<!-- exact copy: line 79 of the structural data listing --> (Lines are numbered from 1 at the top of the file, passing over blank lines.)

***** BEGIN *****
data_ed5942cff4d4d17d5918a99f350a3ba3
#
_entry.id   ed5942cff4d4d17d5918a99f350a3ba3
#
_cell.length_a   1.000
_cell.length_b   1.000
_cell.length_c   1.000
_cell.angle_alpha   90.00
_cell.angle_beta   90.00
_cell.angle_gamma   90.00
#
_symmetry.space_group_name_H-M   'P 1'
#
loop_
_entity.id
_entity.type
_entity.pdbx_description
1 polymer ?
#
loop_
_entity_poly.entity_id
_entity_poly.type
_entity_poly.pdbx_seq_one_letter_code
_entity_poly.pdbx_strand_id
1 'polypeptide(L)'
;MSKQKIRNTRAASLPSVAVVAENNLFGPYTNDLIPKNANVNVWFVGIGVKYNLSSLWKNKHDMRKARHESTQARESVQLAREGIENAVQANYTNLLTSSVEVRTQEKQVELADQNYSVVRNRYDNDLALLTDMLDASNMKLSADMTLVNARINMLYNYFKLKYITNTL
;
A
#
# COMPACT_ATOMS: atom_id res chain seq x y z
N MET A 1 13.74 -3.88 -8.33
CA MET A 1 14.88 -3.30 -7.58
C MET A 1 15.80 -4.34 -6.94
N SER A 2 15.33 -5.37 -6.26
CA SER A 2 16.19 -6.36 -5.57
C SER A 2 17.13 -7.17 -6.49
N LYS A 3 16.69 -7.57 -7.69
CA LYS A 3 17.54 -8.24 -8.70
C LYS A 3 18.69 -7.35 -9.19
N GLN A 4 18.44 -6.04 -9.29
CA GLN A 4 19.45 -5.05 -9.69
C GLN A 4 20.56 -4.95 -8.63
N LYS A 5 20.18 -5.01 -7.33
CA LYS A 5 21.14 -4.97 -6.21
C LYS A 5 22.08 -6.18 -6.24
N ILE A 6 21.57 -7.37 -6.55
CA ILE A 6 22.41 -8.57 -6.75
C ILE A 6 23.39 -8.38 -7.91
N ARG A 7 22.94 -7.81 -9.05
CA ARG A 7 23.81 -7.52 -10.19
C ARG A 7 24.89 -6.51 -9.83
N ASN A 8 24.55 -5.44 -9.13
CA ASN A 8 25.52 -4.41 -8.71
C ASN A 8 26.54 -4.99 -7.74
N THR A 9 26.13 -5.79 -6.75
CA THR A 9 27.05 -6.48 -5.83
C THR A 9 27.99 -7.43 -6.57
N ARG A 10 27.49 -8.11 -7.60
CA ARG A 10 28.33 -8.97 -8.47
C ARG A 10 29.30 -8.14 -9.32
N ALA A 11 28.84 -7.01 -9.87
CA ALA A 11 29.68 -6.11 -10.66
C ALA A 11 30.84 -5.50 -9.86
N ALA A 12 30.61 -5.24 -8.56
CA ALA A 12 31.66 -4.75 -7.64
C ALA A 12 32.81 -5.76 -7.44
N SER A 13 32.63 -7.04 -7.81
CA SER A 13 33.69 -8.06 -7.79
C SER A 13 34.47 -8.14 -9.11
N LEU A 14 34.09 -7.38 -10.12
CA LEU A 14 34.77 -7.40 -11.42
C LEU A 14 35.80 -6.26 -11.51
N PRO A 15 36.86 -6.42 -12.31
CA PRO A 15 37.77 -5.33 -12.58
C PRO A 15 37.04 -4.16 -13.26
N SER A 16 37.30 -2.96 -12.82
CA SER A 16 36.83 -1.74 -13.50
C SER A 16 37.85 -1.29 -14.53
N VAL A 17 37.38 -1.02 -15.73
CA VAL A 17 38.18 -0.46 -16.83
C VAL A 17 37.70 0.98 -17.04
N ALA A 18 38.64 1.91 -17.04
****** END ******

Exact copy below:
N VAL A 17 37.38 -1.02 -15.73